Are you gay?
Man, I’ve been asked this one a lot. And every time I get asked I consider it an honour. Seriously. But unfortunately, no, I’m straight.
Then why did you write a book about an orthodox teenager trying to terms with his homosexuality?
Because someone very close to me has been through this struggle.
It was also something I felt needed to be written about. There was a lot of misunderstandings about homosexuality when I was in school. They were considered the ‘other’. The talk that circled around the issue seemed to dehumanize homosexuals, by saying that ‘they’ think that they’re gay, but they’re not really and yada yada…we’ve all heard this stuff before.
But through researching the novel, I found that my religious friends were far more open minded than I’d given them credit for. We’d all matured a lot since school. It was me who’d made assumptions about them. So, the experience was a wonderful way for me to re-engage with Judaism in a way I’d never been able to before.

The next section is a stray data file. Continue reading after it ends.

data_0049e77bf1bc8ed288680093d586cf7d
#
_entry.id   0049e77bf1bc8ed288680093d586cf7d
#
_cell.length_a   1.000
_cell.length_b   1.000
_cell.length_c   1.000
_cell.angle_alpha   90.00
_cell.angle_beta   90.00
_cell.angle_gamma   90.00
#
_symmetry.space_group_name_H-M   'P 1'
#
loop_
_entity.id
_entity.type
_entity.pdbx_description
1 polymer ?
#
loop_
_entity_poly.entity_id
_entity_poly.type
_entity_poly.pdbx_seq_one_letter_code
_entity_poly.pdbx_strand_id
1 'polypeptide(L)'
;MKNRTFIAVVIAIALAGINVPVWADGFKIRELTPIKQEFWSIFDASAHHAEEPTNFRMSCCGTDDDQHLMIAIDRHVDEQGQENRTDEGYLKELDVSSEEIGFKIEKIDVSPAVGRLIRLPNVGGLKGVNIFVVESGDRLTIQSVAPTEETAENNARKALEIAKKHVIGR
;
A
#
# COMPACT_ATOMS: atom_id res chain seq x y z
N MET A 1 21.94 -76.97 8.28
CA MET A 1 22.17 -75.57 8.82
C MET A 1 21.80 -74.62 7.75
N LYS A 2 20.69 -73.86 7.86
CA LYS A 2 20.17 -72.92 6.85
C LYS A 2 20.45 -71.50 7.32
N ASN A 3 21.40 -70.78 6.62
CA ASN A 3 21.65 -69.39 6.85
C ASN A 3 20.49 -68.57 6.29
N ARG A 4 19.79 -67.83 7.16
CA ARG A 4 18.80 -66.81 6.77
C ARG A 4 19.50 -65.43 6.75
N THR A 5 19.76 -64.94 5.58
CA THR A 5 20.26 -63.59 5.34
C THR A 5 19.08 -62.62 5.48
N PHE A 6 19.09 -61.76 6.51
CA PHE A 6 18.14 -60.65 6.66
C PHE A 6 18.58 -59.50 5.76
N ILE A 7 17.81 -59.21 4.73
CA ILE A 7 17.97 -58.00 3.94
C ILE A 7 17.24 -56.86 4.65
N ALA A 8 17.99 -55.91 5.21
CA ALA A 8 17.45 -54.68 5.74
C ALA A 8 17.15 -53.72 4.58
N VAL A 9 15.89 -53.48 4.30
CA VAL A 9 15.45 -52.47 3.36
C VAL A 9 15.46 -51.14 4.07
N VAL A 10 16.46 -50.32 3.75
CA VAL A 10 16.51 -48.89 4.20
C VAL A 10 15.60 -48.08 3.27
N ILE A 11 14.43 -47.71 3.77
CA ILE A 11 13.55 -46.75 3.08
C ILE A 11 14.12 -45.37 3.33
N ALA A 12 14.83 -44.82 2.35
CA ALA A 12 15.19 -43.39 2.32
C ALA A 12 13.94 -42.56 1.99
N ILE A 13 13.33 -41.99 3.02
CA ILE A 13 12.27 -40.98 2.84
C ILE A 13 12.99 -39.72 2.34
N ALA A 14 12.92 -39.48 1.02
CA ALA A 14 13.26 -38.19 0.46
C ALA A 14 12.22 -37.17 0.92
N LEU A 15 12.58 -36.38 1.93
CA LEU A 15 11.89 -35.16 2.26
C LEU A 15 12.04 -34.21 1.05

Do you think you have the right to write about a homosexual character seeing that you’re straight?
I don’t know. Do you?
Is this an anti-religious novel?
No, not at all. I love religion. The whole point of the book is that Yossi, the main character, sees his religious devotion to be as little a choice as his homosexuality. If the main character didn’t love religion, there wouldn’t be much of an internal conflict.
When did you start writing?
When I was eight years old. I wrote a poem about war. My mum put it in the scrapbook.
Is there anything you’d like to say to your teenage self?
Thanks for writing so much. But, you know, go out and play a game of footy or something.